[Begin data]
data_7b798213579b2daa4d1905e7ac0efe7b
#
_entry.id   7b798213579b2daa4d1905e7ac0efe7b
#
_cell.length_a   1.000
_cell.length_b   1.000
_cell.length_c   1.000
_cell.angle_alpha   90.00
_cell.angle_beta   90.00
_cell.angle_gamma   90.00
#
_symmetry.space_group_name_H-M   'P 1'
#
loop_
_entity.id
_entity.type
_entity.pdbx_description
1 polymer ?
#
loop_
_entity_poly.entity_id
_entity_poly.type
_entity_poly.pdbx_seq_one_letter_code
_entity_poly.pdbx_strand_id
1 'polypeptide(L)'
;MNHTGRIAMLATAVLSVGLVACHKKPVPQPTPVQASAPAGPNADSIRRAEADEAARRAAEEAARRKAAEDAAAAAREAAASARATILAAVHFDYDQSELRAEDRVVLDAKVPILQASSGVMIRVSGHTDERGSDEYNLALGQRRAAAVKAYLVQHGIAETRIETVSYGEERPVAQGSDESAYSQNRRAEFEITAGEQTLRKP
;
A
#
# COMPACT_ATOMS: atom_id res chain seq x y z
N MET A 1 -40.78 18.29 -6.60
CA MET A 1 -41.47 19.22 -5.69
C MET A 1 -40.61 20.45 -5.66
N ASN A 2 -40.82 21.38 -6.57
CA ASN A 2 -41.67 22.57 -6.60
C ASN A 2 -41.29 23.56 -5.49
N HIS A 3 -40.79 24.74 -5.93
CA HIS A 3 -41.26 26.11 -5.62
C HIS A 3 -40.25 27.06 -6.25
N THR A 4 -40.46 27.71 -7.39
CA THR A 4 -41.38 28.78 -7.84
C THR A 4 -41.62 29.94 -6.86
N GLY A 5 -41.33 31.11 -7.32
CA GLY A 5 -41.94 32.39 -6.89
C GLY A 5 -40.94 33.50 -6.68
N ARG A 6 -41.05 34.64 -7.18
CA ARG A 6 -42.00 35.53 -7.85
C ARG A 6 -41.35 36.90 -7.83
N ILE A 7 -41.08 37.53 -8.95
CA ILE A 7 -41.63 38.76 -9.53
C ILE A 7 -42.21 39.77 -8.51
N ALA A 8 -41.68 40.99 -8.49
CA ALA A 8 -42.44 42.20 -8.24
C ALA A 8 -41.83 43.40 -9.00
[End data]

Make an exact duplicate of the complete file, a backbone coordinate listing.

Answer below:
data_7b798213579b2daa4d1905e7ac0efe7b
#
_entry.id   7b798213579b2daa4d1905e7ac0efe7b
#
_cell.length_a   1.000
_cell.length_b   1.000
_cell.length_c   1.000
_cell.angle_alpha   90.00
_cell.angle_beta   90.00
_cell.angle_gamma   90.00
#
_symmetry.space_group_name_H-M   'P 1'
#
loop_
_entity.id
_entity.type
_entity.pdbx_description
1 polymer ?
#
loop_
_entity_poly.entity_id
_entity_poly.type
_entity_poly.pdbx_seq_one_letter_code
_entity_poly.pdbx_strand_id
1 'polypeptide(L)'
;MNHTGRIAMLATAVLSVGLVACHKKPVPQPTPVQASAPAGPNADSIRRAEADEAARRAAEEAARRKAAEDAAAAAREAAASARATILAAVHFDYDQSELRAEDRVVLDAKVPILQASSGVMIRVSGHTDERGSDEYNLALGQRRAAAVKAYLVQHGIAETRIETVSYGEERPVAQGSDESAYSQNRRAEFEITAGEQTLRKP
;
A
#
# COMPACT_ATOMS: atom_id res chain seq x y z
N MET A 1 -40.78 18.29 -6.60
CA MET A 1 -41.47 19.22 -5.69
C MET A 1 -40.61 20.45 -5.66
N ASN A 2 -40.82 21.38 -6.57
CA ASN A 2 -41.67 22.57 -6.60
C ASN A 2 -41.29 23.56 -5.49
N HIS A 3 -40.79 24.74 -5.93
CA HIS A 3 -41.26 26.11 -5.62
C HIS A 3 -40.25 27.06 -6.25
N THR A 4 -40.46 27.71 -7.39
CA THR A 4 -41.38 28.78 -7.84
C THR A 4 -41.62 29.94 -6.86
N GLY A 5 -41.33 31.11 -7.32
CA GLY A 5 -41.94 32.39 -6.89
C GLY A 5 -40.94 33.50 -6.68
N ARG A 6 -41.05 34.64 -7.18
CA ARG A 6 -42.00 35.53 -7.85
C ARG A 6 -41.35 36.90 -7.83
N ILE A 7 -41.08 37.53 -8.95
CA ILE A 7 -41.63 38.76 -9.53
C ILE A 7 -42.21 39.77 -8.51
N ALA A 8 -41.68 40.99 -8.49
CA ALA A 8 -42.44 42.20 -8.24
C ALA A 8 -41.83 43.40 -9.00